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Highline and Federal Way schools offer head start for college
Highline Community College and Federal Way Public Schools have teamed up once again.
This time the partnership hopes to replace what was lost with the closure Puget Sound Early College (PSEC) last year.
The new partnership is "better," said Josh Garcia, executive director of Teaching for Learning.
PSEC, which was cut due to budget cuts, was a branch of the Running Start program, allowing students to take college classes and receive both high school and college credits for the same class. Students were then able to graduate high school with an associate's degree. While Running Start allows students to do the same things, PSEC students were in classes with only high school students and also received more one-on-one time with teachers. Staff also helped students pick which classes to take.
The new plan is to help students get their high school degree and a two-year associate's degree (AA) even easier. Starting in the fall 2011, students could pick specialized program paths and could start working toward the goal during their freshman year.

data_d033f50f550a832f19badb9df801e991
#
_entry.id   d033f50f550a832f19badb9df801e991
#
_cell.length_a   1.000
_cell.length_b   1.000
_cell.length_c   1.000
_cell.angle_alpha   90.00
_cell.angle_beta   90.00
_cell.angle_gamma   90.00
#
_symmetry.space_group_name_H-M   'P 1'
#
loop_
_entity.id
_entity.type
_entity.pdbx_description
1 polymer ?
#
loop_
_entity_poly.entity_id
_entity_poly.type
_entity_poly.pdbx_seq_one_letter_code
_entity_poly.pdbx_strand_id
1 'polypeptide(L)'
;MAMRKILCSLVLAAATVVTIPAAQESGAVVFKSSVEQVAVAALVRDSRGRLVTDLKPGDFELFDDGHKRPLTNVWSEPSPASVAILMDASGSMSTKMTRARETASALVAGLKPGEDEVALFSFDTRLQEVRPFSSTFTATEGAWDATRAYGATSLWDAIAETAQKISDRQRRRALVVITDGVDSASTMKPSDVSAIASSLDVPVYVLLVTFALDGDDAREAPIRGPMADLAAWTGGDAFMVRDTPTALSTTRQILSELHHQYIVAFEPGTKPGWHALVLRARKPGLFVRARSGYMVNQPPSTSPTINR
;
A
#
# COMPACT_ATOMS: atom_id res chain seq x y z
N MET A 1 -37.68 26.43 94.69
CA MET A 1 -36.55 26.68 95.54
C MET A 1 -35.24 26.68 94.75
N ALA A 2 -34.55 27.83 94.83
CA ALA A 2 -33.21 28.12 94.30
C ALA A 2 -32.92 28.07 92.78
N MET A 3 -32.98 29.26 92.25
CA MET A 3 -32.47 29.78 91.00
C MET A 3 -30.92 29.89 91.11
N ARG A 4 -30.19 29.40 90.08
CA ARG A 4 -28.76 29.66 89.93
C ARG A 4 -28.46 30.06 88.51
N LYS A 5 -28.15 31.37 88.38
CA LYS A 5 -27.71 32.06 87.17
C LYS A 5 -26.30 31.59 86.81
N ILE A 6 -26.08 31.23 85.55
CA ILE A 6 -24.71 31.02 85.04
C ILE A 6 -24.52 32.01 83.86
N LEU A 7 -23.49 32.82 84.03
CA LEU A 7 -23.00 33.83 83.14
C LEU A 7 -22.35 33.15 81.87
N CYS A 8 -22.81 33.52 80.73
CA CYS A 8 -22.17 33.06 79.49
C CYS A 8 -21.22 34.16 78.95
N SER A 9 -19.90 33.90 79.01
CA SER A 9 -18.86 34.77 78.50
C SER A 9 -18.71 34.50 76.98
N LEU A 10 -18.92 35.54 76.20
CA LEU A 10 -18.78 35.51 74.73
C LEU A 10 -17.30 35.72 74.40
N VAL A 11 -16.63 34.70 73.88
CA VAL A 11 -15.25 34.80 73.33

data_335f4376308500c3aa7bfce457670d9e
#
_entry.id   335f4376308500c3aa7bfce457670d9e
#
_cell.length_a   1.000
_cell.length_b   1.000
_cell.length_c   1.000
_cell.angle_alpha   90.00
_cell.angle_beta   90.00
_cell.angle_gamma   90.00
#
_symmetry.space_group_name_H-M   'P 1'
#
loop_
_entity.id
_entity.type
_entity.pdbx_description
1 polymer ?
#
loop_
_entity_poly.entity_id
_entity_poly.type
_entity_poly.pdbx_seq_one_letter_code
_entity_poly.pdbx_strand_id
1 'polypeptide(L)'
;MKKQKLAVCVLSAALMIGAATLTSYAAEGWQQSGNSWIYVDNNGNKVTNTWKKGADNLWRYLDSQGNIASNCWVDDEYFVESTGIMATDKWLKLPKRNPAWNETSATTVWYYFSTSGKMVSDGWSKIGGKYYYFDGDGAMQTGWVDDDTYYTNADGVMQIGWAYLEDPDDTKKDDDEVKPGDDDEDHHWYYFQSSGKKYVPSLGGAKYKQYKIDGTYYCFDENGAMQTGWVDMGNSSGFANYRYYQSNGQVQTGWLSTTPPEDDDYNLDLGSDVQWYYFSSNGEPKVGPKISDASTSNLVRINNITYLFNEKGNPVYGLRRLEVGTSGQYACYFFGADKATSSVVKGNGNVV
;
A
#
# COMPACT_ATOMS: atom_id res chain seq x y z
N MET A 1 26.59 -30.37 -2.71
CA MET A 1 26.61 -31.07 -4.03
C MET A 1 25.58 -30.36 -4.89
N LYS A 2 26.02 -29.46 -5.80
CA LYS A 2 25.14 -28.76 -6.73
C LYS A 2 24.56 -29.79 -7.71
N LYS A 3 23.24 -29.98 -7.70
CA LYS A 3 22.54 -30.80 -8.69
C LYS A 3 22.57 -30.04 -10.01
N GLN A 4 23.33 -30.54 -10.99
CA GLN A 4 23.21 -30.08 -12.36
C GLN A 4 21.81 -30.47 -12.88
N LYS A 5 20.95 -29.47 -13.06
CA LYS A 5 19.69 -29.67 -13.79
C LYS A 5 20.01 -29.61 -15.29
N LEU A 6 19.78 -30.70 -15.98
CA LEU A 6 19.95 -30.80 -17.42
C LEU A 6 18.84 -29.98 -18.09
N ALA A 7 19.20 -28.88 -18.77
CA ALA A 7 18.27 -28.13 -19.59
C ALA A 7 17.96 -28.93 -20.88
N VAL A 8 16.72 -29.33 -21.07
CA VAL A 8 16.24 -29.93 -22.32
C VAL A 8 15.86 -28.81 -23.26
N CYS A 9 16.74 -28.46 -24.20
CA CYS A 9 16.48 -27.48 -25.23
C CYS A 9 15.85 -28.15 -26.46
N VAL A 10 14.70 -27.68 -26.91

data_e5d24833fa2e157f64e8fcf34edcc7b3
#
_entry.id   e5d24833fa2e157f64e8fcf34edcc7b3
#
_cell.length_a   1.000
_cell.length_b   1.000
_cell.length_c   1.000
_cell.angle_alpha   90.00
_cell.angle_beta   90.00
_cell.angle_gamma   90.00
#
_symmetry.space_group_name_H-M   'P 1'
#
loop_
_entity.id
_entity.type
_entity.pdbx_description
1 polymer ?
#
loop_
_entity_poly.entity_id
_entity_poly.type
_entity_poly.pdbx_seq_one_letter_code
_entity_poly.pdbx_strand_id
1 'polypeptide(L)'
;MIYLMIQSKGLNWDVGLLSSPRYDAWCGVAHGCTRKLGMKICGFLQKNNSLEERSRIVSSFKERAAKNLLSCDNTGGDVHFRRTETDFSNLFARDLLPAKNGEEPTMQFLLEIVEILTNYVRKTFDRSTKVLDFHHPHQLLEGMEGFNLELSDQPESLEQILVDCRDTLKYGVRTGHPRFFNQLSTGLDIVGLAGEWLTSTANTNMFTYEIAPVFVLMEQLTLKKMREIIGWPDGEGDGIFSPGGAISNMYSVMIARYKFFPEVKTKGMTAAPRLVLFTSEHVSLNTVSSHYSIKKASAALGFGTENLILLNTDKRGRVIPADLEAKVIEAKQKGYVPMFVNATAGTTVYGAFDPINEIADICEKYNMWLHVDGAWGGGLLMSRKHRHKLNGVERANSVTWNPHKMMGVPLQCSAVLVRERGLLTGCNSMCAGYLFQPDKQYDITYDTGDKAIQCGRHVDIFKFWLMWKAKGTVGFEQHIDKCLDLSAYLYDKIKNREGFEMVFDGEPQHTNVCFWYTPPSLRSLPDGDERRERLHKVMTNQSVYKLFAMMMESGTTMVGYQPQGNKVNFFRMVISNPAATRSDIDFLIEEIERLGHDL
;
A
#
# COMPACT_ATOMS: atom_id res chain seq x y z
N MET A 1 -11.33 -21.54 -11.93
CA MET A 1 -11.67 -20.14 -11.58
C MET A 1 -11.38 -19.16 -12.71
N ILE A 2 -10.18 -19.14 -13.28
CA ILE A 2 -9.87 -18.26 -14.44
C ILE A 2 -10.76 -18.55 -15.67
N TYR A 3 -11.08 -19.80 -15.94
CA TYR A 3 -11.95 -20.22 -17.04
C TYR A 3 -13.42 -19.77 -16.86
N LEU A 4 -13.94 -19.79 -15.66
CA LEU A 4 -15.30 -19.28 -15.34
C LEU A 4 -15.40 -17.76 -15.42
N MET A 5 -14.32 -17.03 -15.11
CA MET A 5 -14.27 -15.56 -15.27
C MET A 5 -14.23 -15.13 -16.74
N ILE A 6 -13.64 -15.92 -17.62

The program is geared for students who already know what they want to do in high school.
For these students, during their first two years of high school, they would take all their classes at the high school, then their last two years all at Highline — unlike Running Start, where students may take just one up to all of their classes at the college.
Also, unlike Running Start, there is a set schedule of classes the student must take, set up by the high school and Highline. Students don't have to register on their own, hoping they get a class that counts for both credits.
"They never have to negotiate on their own," Garcia said.
Currently, the district and the college have figured out three programs: Interior design, medical assistant and visual communications. Students who complete the pathway would then graduate high school with their degree as well as an AA and additional certificates in their field.
"Students will be job ready by the time they leave high school," Garcia said.
To learn more about Highline Community College programs for high school students, visit Highline Community College's Web site by clicking here.